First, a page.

[FOM] reply to bob solovay
gstolzen at math.bu.edu
Mon Apr 17 23:28:44 EDT 2006
On Sun, 16 Apr 2006, Robert M. Solovay wrote:
> On Sun, 16 Apr 2006, Gabriel Stolzenberg wrote:
> > (Skewes began sometime between 1912 and 1933 and finished in 1955,
> > three years after Kreisel explained how to read a bound out of
> > Littlewood's proof.)
> Skewes bound was quite explicit [though large]. Would K. get such an
> explicit bound. How would the size of K.'s bound compare to that of
> --Bob Solovay
Good questions. Kreisel didn't actually read such a bound out of
Littlewood's proof. He just made some intelligent remarks about how
to do it. However, in 1973, my student, Bill Hruschka, did---as part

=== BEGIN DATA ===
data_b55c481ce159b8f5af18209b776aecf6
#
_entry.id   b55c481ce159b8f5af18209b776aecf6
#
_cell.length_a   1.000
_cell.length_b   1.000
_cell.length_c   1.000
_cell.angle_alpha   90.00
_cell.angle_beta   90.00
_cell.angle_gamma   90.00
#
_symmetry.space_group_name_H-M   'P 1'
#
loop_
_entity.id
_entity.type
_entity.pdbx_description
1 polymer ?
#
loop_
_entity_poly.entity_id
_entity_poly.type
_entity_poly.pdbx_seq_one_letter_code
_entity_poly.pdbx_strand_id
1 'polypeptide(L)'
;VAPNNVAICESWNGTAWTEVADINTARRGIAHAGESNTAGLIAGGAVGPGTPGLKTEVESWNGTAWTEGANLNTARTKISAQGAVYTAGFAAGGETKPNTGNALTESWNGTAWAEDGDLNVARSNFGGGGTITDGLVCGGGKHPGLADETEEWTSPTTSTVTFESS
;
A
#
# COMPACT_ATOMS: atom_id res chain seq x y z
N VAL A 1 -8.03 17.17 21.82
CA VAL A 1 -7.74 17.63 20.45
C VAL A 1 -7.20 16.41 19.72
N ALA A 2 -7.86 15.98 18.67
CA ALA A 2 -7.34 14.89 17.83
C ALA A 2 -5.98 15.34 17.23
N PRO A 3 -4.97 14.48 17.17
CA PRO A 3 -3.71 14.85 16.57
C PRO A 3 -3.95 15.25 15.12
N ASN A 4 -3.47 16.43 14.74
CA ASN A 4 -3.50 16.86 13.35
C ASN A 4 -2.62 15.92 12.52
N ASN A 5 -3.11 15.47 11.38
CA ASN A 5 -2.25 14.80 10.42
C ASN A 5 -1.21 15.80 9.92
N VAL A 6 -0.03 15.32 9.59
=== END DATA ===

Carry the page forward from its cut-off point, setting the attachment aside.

of his doctoral thesis, "A constructive critique of "The Distribution
of Prime Numbers" by A. E. Ingham, with particular reference to
Littlewood's theorem about p(x) - li(x)." But Bill made no attempt to
get an explicit bound to compare with the bounds of Skewes and Lehman.
Our interests were elsewhere.
Would it be feasible to go further and get an explicit bound from
Bill's thesis? I have no idea. (It's been more than 30 years since
I've thought about this stuff.) But because the constructive proof
yields a very complicated definition of a real number, in order to get
a finite decimal above it, we will have to make many approximations.
And, for all I know, the particular ways we make them---there will be
choices---could make a significant difference in the size of the finite
decimal that we get (and even in the feasibility of the computation).
Thanks again for the good questions. I'm sorry I can't be of more
With best regards,
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